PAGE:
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Meta is introducing enhanced messaging restrictions and improved parental controls for teenagers.

Today, Meta has introduced new messaging restrictions on Facebook and Instagram for teenagers, ensuring that no one can message them.

Currently, Instagram has implemented a policy where adults over the age of 18 are unable to send messages to teenagers who are not following them. The new limits will be applicable to all users below the age of 16, and in certain regions, below the age of 18, as a default setting. Meta has announced that it will be sending notifications to its current users.

On Messenger, users will only receive messages from individuals who are on their Facebook friends list or in their contacts.

In addition, Meta is enhancing its parental controls by giving guardians the ability to approve or reject changes to default privacy settings made by teenagers. In the past, when teenagers adjusted these settings, parents would receive a notification, but they were unable to make any changes to them.

The company provided an illustration where guardians have the ability to block teen users if they attempt to make their account public from private, modify the Sensitive Content Control settings, or make changes to their DM controls.

In 2022, Meta introduced parental supervision tools for Instagram, providing guardians with insights into their teens’ usage.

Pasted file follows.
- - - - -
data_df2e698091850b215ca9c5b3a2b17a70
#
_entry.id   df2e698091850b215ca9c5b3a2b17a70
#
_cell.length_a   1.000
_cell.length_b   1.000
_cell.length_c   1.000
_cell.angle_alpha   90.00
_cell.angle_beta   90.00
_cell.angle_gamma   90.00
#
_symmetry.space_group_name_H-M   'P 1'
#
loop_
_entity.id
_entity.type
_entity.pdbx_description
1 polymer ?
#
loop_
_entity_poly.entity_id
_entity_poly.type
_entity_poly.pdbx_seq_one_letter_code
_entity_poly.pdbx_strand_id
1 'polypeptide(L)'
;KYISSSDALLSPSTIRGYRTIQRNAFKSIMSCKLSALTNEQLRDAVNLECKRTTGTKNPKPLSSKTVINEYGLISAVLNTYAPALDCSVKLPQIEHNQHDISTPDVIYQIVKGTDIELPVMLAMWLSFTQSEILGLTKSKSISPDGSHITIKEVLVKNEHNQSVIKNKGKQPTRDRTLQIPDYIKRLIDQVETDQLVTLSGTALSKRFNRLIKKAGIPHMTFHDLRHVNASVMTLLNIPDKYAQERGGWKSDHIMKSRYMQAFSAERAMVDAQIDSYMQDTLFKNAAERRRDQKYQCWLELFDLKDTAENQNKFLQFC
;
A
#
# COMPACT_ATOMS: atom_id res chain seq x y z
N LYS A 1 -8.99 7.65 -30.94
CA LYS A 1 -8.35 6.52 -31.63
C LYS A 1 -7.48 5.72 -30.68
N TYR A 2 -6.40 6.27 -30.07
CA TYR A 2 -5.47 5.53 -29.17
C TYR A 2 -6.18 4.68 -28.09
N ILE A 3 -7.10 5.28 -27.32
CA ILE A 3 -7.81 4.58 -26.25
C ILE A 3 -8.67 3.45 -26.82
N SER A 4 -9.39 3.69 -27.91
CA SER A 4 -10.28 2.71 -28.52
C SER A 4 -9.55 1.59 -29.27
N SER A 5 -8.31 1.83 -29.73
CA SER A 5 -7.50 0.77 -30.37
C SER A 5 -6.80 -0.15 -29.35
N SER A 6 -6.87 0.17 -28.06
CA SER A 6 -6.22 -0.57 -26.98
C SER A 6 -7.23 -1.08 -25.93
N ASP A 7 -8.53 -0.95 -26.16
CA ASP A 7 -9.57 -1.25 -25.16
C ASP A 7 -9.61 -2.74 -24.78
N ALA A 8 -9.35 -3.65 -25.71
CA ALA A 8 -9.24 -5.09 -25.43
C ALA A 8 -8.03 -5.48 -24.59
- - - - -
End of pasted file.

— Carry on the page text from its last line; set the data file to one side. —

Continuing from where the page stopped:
The social media giant announced its intention to introduce a new feature aimed at safeguarding teenagers from encountering unsolicited and inappropriate images in their direct messages from individuals within their network. The company also mentioned that this feature will be effective in end-to-end encrypted chats, aiming to discourage teenagers from sharing such images.

Meta did not provide details on the measures it is taking to protect the privacy of teenagers while implementing these features. Furthermore, it failed to specify the criteria for determining what is deemed “inappropriate.”

In a recent update, Meta introduced new features aimed at preventing teenagers from accessing content related to self-harm or eating disorders on Facebook and Instagram.

EU regulators contacted Meta in the past month and asked for more details about the company’s efforts to prevent the sharing of self-generated child sexual abuse material (SG-CSAM).

Simultaneously, the company is dealing with a civil lawsuit in New Mexico state court. The lawsuit claims that Meta’s social network encourages sexual content among teenage users and facilitates the creation of accounts for predators. Over 40 US states filed a lawsuit in October in a federal court in California alleging that the company’s product design had a detrimental effect on kids’ mental health.

The company is scheduled to appear before the Senate on January 31 this year, alongside other social networks such as TikTok, Snap, Discord, and X (formerly Twitter), to address concerns regarding child safety.

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